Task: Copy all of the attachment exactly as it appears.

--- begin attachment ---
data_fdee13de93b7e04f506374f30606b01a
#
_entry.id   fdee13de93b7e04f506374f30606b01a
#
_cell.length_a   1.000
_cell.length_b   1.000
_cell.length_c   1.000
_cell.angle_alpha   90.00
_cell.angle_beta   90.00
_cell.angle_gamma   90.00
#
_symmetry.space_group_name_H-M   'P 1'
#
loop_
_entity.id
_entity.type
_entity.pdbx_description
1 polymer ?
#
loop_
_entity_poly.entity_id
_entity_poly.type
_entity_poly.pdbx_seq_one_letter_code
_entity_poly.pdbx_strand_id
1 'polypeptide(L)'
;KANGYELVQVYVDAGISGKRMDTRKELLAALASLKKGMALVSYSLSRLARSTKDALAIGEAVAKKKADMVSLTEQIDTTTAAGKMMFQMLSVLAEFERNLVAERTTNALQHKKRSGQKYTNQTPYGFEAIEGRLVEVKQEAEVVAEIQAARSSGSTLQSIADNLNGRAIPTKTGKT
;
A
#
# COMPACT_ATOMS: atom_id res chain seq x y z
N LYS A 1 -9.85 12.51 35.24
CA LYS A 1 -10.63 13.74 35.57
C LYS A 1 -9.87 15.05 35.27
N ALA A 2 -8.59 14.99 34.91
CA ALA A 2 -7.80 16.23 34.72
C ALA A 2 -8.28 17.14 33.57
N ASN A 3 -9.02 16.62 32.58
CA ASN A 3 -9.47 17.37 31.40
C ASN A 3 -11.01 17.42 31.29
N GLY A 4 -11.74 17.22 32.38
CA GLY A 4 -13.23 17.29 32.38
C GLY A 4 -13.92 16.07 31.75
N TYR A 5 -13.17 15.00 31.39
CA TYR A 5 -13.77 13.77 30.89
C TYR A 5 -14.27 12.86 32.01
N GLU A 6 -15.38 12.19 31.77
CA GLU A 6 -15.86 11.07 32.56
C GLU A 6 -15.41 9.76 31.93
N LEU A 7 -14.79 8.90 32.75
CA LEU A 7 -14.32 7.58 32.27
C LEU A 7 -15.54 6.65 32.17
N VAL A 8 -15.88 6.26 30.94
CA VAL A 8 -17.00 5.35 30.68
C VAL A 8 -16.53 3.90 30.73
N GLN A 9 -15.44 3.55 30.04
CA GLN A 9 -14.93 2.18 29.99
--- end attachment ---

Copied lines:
data_fdee13de93b7e04f506374f30606b01a
#
_entry.id   fdee13de93b7e04f506374f30606b01a
#
_cell.length_a   1.000
_cell.length_b   1.000
_cell.length_c   1.000
_cell.angle_alpha   90.00
_cell.angle_beta   90.00
_cell.angle_gamma   90.00
#
_symmetry.space_group_name_H-M   'P 1'
#
loop_
_entity.id
_entity.type
_entity.pdbx_description
1 polymer ?
#
loop_
_entity_poly.entity_id
_entity_poly.type
_entity_poly.pdbx_seq_one_letter_code
_entity_poly.pdbx_strand_id
1 'polypeptide(L)'
;KANGYELVQVYVDAGISGKRMDTRKELLAALASLKKGMALVSYSLSRLARSTKDALAIGEAVAKKKADMVSLTEQIDTTTAAGKMMFQMLSVLAEFERNLVAERTTNALQHKKRSGQKYTNQTPYGFEAIEGRLVEVKQEAEVVAEIQAARSSGSTLQSIADNLNGRAIPTKTGKT
;
A
#
# COMPACT_ATOMS: atom_id res chain seq x y z
N LYS A 1 -9.85 12.51 35.24
CA LYS A 1 -10.63 13.74 35.57
C LYS A 1 -9.87 15.05 35.27
N ALA A 2 -8.59 14.99 34.91
CA ALA A 2 -7.80 16.23 34.72
C ALA A 2 -8.28 17.14 33.57
N ASN A 3 -9.02 16.62 32.58
CA ASN A 3 -9.47 17.37 31.40
C ASN A 3 -11.01 17.42 31.29
N GLY A 4 -11.74 17.22 32.38
CA GLY A 4 -13.23 17.29 32.38
C GLY A 4 -13.92 16.07 31.75
N TYR A 5 -13.17 15.00 31.39
CA TYR A 5 -13.77 13.77 30.89
C TYR A 5 -14.27 12.86 32.01
N GLU A 6 -15.38 12.19 31.77
CA GLU A 6 -15.86 11.07 32.56
C GLU A 6 -15.41 9.76 31.93
N LEU A 7 -14.79 8.90 32.75
CA LEU A 7 -14.32 7.58 32.27
C LEU A 7 -15.54 6.65 32.17
N VAL A 8 -15.88 6.26 30.94
CA VAL A 8 -17.00 5.35 30.68
C VAL A 8 -16.53 3.90 30.73
N GLN A 9 -15.44 3.55 30.04
CA GLN A 9 -14.93 2.18 29.99